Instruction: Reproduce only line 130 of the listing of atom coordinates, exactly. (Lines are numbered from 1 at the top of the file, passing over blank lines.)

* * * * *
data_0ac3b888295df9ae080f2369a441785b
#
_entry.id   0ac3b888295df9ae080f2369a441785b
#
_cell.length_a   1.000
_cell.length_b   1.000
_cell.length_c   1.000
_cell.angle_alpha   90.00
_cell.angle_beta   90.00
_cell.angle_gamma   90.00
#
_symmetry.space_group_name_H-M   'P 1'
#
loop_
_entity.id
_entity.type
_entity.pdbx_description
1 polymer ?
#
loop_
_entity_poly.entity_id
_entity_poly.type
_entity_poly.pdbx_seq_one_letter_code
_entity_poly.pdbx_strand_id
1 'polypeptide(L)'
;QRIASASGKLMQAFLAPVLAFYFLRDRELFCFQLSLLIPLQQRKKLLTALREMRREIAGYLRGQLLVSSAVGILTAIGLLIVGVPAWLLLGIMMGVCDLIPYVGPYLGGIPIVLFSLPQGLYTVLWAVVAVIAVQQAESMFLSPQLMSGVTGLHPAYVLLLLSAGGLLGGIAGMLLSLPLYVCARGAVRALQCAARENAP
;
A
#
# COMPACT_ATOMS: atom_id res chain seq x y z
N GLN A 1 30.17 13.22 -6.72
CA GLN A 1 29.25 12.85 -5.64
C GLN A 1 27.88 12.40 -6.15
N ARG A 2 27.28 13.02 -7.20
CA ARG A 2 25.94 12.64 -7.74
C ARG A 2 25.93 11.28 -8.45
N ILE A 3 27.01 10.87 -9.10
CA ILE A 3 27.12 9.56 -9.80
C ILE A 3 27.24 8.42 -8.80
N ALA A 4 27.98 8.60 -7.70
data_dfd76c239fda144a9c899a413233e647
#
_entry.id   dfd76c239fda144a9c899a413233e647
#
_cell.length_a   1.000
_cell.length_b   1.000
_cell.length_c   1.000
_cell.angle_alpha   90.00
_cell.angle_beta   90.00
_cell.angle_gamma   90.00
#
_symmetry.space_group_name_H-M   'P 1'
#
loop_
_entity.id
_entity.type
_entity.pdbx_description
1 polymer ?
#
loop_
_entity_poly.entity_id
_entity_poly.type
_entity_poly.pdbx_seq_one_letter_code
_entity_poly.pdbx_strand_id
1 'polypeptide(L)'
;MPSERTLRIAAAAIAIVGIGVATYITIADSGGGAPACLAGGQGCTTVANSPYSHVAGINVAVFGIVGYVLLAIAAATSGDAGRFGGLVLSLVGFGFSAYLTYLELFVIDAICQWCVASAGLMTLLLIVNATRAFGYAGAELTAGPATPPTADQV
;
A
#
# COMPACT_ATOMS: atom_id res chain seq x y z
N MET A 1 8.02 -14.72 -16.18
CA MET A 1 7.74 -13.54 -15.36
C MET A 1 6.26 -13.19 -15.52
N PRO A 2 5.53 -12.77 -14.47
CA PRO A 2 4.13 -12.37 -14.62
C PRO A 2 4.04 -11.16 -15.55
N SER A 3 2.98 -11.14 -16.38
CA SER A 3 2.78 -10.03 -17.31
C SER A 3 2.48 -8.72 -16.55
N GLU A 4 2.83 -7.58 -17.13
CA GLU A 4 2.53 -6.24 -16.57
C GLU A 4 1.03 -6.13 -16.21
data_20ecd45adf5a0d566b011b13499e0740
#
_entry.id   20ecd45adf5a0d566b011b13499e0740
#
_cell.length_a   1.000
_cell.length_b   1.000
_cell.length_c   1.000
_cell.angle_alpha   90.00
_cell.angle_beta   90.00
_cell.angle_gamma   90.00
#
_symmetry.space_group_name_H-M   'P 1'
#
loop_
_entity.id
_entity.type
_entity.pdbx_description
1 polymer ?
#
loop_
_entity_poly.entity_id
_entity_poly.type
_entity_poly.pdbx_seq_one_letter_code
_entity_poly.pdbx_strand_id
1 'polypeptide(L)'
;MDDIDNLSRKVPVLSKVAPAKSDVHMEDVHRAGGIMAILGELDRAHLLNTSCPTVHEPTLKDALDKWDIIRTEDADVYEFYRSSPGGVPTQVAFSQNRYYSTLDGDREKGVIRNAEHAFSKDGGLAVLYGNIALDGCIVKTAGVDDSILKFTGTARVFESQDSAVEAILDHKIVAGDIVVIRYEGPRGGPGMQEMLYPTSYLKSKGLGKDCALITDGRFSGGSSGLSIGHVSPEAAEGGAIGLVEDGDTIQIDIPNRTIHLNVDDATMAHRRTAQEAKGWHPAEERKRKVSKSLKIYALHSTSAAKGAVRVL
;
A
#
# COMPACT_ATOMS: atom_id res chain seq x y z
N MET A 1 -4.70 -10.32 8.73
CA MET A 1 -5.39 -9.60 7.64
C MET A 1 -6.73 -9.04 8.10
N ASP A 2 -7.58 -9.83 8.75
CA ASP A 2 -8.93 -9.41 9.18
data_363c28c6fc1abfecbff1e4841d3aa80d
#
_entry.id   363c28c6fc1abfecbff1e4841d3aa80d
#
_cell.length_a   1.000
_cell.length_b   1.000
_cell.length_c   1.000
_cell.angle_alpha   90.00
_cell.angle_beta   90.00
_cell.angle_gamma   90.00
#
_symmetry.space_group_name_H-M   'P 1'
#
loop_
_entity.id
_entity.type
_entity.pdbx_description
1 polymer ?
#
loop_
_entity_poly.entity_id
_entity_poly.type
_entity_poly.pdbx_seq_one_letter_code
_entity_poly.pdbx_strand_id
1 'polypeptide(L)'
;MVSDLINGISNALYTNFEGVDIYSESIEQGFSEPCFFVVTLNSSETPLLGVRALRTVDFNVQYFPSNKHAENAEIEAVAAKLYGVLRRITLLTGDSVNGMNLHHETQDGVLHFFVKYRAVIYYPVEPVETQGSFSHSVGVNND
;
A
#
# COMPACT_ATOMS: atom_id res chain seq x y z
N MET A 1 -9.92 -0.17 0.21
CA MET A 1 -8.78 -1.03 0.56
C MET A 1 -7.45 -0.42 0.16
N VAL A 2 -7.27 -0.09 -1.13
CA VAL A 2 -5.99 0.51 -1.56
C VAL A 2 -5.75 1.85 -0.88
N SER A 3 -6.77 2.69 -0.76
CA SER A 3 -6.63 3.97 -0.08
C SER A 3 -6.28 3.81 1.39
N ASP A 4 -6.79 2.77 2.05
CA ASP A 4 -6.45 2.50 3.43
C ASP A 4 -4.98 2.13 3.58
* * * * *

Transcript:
#